PARENTS

Parents Of Premature Babies Shares Experiences Of Their Time In Neonatal Care In Heartbreaking Video

'Prematurity is often unpredictable.'

13/11/2017 16:20 GMT

A moving video capturing parents’ heartbreaking experiences of their time in neonatal care has been released by a national baby charity ahead of World Prematurity Day 2017.

Bliss, the UK’s leading premature and sick baby charity, showed parents speaking openly about the emotions they went through after their babies arrived early.

The charity is encouraging parents to share their experiences of prematurity using the hashtag #PrematurityIs, to show other parents that they are not alone.

Marcella de Leon gave birth to her son, Leonardis, at 27 weeks. He weighed just 2lb 9oz and they spent nine weeks on the neonatal unit.

“No one prepares you for the feeling of being pregnant to not being pregnant and not being able to hold your baby in your arms,” she said. “For me that was the most difficult thing I’ve ever experienced.” 

BLISS
Zach was born 11 weeks early and weighed 3lb 9oz.
BLISS
Zach is now a happy, healthy toddler. 

Kirsty Gill was on the neonatal unit with her son Zach [pictured above] for seven weeks. He arrived 11 weeks early, weighing 3lb 9oz.

“There’s lots of memories, sights and sounds that you wish you could actually erase,” she said. “I think the hardest part of it all was not being able to take him out and show him off to the world.

“They can’t meet your closest friends and family. There are all these things you take for granted as a new parent that you realise you just can’t.”

Nicki and Kevin Cooper twins were born at 23 weeks of pregnancy.

Henry and Archie weighed 1lb 2oz each at birth. Archie passed away when he was two days old. Henry spent a total of 114 days in hospital and he is now a happy and healthy toddler.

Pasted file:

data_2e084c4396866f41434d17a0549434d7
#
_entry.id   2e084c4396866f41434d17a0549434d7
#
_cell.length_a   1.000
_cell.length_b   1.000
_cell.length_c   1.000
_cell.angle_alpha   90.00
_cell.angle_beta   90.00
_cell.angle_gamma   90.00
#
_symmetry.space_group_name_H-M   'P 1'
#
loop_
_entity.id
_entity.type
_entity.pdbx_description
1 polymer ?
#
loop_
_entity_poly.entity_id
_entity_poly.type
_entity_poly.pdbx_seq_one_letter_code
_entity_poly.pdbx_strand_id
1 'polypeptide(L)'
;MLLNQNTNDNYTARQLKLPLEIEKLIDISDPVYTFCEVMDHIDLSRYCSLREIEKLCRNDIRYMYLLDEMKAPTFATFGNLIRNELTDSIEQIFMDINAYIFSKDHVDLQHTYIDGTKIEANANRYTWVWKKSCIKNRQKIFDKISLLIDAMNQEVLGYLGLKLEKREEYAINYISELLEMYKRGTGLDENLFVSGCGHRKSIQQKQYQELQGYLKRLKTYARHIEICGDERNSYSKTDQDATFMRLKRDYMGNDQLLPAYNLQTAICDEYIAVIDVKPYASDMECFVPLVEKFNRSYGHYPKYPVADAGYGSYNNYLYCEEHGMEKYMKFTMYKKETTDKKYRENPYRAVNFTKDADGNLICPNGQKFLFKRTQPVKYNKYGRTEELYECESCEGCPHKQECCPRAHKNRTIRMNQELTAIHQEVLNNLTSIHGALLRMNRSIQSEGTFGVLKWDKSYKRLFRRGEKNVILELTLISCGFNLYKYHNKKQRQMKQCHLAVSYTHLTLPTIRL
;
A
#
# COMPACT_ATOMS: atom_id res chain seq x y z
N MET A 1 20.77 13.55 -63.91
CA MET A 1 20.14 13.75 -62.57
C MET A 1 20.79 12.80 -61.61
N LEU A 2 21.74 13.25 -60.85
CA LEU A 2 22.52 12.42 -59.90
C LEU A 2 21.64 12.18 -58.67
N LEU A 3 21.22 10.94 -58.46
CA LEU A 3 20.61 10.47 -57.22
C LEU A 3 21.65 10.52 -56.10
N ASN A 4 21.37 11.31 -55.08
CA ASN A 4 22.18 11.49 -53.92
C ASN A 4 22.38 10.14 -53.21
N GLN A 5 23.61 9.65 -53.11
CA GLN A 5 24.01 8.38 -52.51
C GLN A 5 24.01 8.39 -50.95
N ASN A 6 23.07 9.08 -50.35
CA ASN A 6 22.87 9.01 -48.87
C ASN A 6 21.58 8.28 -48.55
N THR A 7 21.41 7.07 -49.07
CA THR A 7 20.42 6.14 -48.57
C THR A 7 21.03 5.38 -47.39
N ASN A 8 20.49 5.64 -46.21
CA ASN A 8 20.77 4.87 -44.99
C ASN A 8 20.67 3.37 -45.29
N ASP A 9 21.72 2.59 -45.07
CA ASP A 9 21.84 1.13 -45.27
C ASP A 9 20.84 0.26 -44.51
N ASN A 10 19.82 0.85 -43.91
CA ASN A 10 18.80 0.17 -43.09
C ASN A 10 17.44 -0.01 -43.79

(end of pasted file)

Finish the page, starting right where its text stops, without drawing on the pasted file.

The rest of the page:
BLISS
Henry at six weeks old.
BLISS
Henry when he left the hospital. 

“We were enjoying a fantastic Boxing Day at my mum’s house and then what we thought were Braxton Hicks contractions got worse,” said Kevin. “We phoned the hospital and they said ‘look, come in’ and it was at that moment that everything changed.”

The parents in the video encourage others to reach out for support because prematurity is more common than people think.

Caroline Lee-Davey, chief executive at Bliss said: “World Prematurity Day takes place on 17 November every year to help raise awareness about the impact of early birth.

“This year, Bliss wants to make people aware of what prematurity really means for babies and their families. 

“We need more people to understand the impact that premature birth has so that those who experience it feel like they are not alone.

“Having a premature baby can feel isolating and Bliss is here to support families affected by prematurity. To find out more or access support, visit bliss.org.uk.”

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